These include with a set of standardized questions that buyers can use as a starting point.

“There was no need to build RFPs from scratch,” Nicholas said. “We simply selected and re-worded any questions we felt were most appropriate for our RFP.”

Once the questions are completed, the company e-mails the RFP to vendors of its choice.

The Avotus product as provides real-time updates on various telecommunication rates.

This saved Safeco a lot of time in gathering market rate data and helped it prepare for negotiations.

“This feature also provides us with a very good idea of where pricing should be,” said Nicholas.

The system also immediately informs responding bidders if they are out of sync with the current cost or market range. It then provides them the opportunity to alter their bid.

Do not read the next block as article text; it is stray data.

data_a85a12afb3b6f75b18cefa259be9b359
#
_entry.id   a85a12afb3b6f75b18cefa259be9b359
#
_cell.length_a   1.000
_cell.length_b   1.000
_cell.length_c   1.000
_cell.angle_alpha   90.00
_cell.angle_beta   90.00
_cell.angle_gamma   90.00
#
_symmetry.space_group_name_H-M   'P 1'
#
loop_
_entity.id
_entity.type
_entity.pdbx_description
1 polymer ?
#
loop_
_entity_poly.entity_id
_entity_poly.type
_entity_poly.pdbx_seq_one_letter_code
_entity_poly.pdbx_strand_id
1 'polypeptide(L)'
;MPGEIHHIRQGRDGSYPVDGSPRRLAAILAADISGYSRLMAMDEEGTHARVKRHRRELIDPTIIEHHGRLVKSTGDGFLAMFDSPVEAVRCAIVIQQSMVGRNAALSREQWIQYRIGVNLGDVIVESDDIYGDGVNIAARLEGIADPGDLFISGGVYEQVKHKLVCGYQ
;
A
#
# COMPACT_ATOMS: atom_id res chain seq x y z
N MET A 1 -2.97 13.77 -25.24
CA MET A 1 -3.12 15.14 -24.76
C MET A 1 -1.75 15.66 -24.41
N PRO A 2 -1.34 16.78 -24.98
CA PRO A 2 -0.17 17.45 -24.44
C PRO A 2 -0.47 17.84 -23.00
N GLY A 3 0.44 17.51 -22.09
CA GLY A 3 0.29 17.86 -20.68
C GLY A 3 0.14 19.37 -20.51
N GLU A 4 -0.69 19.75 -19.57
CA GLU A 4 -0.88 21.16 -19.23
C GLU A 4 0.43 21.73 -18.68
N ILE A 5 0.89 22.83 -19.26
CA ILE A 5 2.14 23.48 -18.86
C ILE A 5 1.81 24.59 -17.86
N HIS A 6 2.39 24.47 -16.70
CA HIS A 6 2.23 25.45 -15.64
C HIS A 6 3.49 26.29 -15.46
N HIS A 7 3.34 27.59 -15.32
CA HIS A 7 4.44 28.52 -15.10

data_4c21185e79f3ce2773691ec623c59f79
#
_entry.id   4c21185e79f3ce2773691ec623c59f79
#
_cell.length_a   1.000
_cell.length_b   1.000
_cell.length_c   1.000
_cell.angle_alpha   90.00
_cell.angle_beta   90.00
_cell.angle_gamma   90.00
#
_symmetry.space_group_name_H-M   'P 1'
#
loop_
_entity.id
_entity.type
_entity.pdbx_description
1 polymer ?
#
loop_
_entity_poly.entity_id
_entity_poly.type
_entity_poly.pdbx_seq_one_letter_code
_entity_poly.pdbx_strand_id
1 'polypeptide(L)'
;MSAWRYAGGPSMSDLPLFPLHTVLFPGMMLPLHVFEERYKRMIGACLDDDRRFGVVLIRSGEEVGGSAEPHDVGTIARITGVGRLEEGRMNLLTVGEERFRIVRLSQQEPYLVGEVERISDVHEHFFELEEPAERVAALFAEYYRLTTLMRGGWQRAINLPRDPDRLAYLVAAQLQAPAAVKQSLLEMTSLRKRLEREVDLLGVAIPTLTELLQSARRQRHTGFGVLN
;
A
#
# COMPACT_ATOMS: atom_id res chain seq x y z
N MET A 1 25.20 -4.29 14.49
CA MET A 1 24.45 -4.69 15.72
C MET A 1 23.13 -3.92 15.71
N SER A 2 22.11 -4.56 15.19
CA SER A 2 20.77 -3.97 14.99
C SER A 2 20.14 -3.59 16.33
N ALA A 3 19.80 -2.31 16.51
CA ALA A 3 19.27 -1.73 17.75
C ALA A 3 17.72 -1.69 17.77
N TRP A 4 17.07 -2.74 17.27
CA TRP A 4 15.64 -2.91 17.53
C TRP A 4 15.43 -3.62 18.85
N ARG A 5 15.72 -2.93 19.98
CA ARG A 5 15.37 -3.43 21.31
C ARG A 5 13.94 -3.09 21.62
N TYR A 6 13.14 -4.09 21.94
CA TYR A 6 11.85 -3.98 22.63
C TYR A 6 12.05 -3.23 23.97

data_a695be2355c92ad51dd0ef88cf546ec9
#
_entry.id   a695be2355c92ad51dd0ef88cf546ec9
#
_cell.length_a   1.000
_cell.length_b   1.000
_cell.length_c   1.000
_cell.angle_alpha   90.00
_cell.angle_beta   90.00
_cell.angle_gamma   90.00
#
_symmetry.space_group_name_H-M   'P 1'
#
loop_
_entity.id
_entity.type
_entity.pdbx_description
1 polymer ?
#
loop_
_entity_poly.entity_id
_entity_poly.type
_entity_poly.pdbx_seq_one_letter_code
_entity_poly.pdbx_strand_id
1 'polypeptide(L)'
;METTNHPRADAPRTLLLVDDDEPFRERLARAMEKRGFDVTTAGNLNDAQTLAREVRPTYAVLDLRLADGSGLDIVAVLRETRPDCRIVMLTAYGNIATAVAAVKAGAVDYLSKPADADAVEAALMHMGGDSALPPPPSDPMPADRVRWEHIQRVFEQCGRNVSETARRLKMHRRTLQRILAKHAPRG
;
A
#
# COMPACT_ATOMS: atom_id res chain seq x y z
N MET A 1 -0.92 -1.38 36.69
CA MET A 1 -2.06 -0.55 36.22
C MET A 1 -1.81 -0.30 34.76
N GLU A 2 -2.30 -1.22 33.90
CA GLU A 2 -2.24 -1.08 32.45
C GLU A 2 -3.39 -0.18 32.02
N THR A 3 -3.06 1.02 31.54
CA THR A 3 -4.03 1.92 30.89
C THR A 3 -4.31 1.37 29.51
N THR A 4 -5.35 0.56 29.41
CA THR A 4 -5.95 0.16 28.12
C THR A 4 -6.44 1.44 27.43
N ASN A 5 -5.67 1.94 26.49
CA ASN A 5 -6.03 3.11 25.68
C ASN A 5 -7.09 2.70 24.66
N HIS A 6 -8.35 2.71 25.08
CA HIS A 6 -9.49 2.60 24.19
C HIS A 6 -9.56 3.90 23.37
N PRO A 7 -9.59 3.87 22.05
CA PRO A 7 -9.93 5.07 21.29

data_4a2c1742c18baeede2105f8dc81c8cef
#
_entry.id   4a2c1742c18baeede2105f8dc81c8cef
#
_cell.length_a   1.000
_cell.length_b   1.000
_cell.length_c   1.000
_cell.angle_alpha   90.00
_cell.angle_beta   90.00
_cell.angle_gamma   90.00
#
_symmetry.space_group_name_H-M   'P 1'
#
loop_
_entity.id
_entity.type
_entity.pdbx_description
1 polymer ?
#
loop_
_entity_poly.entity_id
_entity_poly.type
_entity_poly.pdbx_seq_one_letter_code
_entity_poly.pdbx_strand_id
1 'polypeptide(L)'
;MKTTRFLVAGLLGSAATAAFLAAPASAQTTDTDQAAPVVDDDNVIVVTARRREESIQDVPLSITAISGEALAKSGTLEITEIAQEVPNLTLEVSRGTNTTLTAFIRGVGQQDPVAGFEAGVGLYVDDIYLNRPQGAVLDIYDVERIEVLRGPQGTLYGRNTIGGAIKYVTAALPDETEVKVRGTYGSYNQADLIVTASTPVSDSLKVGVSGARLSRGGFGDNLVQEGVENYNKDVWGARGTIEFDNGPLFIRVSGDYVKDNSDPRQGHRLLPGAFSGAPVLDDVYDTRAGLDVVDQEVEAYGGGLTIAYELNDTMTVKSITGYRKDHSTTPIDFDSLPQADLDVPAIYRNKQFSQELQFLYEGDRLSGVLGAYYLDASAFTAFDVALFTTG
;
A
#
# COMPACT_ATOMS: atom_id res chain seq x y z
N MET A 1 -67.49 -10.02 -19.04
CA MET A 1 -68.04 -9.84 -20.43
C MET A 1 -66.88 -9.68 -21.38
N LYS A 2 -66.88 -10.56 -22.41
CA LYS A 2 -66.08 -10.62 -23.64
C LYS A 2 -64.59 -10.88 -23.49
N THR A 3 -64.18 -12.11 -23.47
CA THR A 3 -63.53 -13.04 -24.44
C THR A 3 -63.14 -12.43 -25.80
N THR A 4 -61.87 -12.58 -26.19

The template and rate update features result in a better “apples to apples” comparison when reviewing bids, said Alan Gold, chief marketing officer at Avotus.

Safeco’s earlier challenges are typical among companies that invest in a wide array of telecommunication devices and services, he added.

“Most organizations would have separate contracts covering landline, cellular and data line services,” Gold noted. “These negotiations are often complex because they are not co-terminus.”

Since checking existing contacts and matching them with existing service and equipment options is very time consuming, some companies begin their procurement process 12 months before a contract expires, the Avotus executive noted.

An automated tool can cut that time to 12 weeks or less and enable companies to earn savings of at least 23 per cent in better prices and service terms, he added.